A few months ago we finished a book for the Malbork Castle Museum.
The Malbork Castle is a world-famous heritage place, a 13th century castle built by the Teutonic Order (Malbork was then called Marienburg if that tells you more). It is a truly impressive historic monument well-worth visiting. The book is a scientific study of life in the castle at the time when the Teutonic Order lived there. It talks not only of politics and economy but also of minutiae of everyday functioning of this huge establishment.
The book’s design had to be sober not to distract from the academic content. Mainly, we had to make the information aesthetic and legible. We chose to use a golden-brown spot color for all the special texts in the book and for archival photographs which are printed in gold and black. The cover contains a golden-brown photo of the castle and the title is hotstamped in silver.
We will share more photos of the book later but for now they’re not properly edited so check back soon.
Today Poland, like a few other European countries, is celebrating the 100th anniversary of re-gaining independence in 1918. We were going to make a special post to celebrate this momentous occasion (we had an idea and everything) but life – literally – happened and we haven’t managed, which is a pity. So instead we’re sharing with you a design we made for local celebrations of this anniversary in Gdańsk.
It combines the words niepodległość (“independence”) with 100 so that the zeroes are also Os. The crown with two crosses is the symbol of Gdańsk and it’s placed symmetrically to the 100. The design uses gold with red and white, which are both the colors of Gdańsk and great colors for any Poland-related celebrations (red and white being the colors of the Polish flag).
“Gdańsk celebrations of the 100th anniversary of Polish independence.”
Last week heat waves defeated us but this week we finally managed to see the exhibition held in the Museum of Gdynia, showing the work of one of the greatest Polish designers, Karol Śliwka.
Śliwka worked for decades in the period of communist regime in Poland when the conditions for graphic design were completely different than they are now (long story). He almost single-handedly introduced logo modernism here and dominated the visual landscape. He created posters, packaging and, most of all, logos, following strict, intellectual rules according to which a mark needs to be the synthesis of ideas that represent a company or an institution in a beautifully geometricized form. What is more, unlike some other modernists’ of the period, Śliwka’s logos are rarely pure geometric experiments: they retain human heart, a sense of humor and joy, despite their minimalist form.
The exhibition shows him as a versatile designer, good with illustration, classically trained but particularly focused on his biggest love, logos (which he actually learned to design by himself, as he studied different disciplines). We thoroughly enjoyed the experience and encourage you to visit the exhibition, should you be in Gdynia soon(ish).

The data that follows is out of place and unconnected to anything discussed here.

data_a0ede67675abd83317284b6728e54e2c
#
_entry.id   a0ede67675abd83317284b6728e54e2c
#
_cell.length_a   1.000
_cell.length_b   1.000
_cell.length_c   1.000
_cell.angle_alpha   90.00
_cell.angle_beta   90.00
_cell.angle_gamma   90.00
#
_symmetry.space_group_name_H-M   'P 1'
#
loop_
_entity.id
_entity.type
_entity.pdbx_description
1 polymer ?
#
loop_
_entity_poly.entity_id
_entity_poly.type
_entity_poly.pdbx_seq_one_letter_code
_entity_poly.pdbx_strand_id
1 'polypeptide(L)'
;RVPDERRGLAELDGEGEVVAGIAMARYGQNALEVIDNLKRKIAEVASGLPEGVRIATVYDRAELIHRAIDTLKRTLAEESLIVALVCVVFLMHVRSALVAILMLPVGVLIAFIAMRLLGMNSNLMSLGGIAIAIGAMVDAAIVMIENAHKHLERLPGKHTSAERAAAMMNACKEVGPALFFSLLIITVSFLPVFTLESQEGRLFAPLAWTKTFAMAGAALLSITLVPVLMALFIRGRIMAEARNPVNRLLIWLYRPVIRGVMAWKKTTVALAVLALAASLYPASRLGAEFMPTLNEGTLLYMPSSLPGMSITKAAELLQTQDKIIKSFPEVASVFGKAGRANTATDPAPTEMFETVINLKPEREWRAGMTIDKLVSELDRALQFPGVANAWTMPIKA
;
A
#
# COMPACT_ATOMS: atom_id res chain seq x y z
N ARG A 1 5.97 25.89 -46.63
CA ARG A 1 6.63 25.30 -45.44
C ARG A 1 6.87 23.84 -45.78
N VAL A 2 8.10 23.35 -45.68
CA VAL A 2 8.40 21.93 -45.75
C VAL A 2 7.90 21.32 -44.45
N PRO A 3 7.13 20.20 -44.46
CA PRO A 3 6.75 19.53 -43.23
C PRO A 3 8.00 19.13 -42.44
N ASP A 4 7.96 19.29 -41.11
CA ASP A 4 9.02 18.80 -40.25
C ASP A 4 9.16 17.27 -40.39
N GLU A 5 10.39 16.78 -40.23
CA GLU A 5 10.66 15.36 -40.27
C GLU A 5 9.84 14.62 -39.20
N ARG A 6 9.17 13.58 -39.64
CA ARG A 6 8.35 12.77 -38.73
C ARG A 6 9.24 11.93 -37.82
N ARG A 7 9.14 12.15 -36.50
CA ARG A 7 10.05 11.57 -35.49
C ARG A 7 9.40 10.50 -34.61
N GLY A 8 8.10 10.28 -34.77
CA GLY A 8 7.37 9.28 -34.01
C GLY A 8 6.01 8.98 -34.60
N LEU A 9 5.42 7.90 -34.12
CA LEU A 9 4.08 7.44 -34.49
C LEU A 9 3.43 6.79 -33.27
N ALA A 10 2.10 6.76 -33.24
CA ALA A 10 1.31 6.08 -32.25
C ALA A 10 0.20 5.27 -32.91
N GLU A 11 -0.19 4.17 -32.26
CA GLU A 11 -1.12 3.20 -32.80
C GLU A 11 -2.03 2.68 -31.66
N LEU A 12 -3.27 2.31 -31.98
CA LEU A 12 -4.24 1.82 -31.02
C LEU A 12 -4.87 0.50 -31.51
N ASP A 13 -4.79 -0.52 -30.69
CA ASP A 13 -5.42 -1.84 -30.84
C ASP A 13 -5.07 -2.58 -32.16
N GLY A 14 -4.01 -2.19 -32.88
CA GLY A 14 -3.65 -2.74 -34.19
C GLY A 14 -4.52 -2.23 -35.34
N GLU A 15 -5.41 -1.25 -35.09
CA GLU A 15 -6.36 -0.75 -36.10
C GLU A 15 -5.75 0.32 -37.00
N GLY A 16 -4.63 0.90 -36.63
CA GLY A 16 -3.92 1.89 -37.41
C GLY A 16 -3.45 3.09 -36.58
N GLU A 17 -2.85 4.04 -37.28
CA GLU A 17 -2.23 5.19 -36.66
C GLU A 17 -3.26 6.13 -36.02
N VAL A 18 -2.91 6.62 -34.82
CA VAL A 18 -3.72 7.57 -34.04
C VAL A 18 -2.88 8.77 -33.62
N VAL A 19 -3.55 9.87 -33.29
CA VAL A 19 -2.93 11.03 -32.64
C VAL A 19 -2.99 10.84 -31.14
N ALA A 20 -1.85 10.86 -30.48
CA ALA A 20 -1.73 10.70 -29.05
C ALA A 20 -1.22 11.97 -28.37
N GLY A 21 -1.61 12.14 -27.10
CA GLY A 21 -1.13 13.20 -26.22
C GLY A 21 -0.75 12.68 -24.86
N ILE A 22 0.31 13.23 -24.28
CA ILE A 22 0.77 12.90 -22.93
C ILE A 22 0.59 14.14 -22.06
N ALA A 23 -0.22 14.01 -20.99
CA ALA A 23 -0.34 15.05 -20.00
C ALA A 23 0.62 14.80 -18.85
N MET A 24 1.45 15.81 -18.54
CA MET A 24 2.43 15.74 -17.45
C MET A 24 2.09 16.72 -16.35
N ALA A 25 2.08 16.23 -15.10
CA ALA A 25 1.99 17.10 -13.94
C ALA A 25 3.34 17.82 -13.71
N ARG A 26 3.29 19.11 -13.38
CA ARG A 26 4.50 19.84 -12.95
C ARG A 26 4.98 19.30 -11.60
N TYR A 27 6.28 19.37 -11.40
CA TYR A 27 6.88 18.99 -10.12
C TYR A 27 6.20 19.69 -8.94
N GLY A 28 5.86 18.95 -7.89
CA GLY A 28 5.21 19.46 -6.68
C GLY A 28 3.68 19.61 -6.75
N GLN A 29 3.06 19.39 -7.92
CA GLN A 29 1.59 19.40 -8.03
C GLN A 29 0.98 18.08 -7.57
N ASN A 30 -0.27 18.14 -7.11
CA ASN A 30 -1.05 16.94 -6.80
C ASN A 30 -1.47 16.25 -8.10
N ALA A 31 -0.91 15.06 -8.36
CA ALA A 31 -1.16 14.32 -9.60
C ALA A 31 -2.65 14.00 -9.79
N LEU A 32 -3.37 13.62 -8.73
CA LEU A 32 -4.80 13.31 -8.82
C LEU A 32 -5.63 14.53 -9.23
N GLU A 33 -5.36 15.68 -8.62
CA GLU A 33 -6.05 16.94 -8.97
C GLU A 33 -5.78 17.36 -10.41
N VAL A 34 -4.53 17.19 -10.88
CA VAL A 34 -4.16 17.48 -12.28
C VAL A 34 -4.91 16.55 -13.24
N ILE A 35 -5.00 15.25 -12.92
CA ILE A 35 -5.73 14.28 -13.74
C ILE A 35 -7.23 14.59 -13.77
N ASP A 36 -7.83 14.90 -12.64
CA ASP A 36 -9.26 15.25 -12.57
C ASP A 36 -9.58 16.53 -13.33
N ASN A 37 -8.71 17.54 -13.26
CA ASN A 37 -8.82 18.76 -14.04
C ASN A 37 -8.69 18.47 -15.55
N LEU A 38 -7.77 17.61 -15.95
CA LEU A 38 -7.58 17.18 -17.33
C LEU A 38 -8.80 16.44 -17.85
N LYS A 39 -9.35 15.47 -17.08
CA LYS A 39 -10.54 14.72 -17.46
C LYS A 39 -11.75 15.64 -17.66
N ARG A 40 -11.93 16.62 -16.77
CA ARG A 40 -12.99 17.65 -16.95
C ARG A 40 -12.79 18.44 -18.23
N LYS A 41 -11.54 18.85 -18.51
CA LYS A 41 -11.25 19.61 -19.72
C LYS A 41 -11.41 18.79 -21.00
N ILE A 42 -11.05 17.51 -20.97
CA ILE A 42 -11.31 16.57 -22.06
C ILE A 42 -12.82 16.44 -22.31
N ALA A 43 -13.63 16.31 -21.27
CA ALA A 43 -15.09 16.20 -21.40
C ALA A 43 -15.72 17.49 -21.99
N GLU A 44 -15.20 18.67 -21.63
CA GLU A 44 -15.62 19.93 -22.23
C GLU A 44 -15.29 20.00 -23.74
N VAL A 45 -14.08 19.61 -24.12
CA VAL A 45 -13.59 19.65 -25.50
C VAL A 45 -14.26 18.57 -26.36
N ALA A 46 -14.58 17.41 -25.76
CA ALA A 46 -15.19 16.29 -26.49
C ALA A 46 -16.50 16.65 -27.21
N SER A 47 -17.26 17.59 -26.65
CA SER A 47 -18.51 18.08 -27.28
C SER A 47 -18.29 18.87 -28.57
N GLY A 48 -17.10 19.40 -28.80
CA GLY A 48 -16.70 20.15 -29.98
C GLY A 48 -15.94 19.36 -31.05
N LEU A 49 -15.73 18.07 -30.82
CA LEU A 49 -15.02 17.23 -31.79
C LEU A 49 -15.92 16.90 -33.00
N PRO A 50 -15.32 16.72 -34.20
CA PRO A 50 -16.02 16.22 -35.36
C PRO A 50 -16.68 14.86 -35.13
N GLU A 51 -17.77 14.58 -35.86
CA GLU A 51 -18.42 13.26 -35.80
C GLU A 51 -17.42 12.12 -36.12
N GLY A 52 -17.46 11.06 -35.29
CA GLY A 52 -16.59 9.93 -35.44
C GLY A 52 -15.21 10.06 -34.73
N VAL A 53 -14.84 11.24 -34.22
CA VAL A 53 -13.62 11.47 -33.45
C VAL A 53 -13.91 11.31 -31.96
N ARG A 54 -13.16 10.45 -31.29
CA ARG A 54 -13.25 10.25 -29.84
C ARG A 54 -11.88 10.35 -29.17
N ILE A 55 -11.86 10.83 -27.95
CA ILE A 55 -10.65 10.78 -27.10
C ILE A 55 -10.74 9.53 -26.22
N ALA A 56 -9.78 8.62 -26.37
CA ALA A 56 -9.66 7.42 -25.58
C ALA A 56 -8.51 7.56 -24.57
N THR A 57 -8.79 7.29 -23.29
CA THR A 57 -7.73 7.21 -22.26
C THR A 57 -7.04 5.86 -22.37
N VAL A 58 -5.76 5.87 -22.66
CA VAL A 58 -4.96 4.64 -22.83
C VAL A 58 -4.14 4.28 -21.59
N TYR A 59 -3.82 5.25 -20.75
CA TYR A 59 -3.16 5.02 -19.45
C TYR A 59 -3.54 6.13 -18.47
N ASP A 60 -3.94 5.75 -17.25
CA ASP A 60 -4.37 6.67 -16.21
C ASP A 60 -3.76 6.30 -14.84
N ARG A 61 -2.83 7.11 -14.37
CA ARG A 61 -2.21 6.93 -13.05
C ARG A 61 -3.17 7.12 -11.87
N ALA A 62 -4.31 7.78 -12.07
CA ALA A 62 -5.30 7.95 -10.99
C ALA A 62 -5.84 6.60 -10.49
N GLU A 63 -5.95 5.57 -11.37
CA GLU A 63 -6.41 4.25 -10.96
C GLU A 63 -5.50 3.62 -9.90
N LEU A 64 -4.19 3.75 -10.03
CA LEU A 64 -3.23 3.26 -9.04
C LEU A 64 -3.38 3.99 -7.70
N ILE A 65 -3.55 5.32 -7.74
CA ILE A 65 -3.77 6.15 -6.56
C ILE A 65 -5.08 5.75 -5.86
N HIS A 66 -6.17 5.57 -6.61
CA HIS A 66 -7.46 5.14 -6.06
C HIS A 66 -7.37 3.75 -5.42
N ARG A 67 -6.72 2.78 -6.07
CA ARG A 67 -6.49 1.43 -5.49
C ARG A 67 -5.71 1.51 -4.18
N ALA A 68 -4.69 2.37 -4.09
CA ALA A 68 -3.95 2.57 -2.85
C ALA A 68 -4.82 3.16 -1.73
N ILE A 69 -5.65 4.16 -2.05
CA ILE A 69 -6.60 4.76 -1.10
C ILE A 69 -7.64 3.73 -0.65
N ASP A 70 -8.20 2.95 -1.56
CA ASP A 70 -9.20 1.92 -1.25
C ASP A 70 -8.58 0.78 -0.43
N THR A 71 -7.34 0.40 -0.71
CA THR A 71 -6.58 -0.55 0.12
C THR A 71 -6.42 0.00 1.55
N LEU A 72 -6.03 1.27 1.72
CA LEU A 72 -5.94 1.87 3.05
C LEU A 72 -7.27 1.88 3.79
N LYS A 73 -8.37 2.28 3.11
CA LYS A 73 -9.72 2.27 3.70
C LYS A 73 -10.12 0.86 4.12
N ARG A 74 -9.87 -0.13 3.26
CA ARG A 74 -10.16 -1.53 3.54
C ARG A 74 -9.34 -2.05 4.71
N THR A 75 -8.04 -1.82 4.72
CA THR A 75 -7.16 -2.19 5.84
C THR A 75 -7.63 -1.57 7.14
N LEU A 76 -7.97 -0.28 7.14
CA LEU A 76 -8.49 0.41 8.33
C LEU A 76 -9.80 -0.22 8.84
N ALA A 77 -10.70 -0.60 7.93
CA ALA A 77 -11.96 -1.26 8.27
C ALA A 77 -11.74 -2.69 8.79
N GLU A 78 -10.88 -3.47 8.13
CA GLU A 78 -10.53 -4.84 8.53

Below you can see the logo for Towarzystwo Przyjaciół Warszawy (The Society of Friends of Warsaw), which is probably our favorite of all Śliwka’s logos, simply because it had no right to work – and it does so well. The letters form the shape of a mermaid with a sword and a shield, the symbol of Warsaw.
A neon made from Śliwka’s signature.
On the wall you can see some of Śliwka’s posters, which he usually designed in a similar way to the logos.
Book and brochure covers.
Peace building and in the background a brilliant logo for the Institute of Mother and Child (a medical institution). It’s Lubalin-level brilliance, and we don’t say that lightly.
Packaging for sweets.
These are quite brilliant in the simple decisions made here.
A screen from a short, interesting movie about Śliwka in which, our friend Patryk Hardziej shows to him pages devoted to his work in Taschen’s Logo Modernism. Patryk is one of the creators of the exhibition and a great champion of Śliwka’s work, and he’s been working on popularizing it for a couple of years now.
As the summer season is slowly approaching, we’re sharing today a very summery book we designed last year for the Museum of Gdańsk. It is a catalog for an exhibition showing postcards and photographs of beaches in Gdańsk before 1939: some of them still exist while others no longer serve as recreational beaches. The catalog included most of the photos shown on the exhibition but we could present them in any way we wanted.
The visual material was very rich and quite exciting once you really delved into it (all the old swimwear!) but in its mass seemed a bit monotonous so we decided to make it more modern. We created a sunny, cheerful color palette to color the photographs and added illustrative, geometric elements: stripes, waves, birds etc.
On the cover we used varnished stripes on an old photo that the Museum wanted to use. The stripes – inspired by old swimsuits – are the main visual motif organizing the entire layout, including its geometry.
Beginning of a chapter.
Page numbering close-up.
Sometimes we chose fragments of photographs to use.
While the sheer amount of photographs to edit made it an intense publication to work on, we’re very happy with the final results.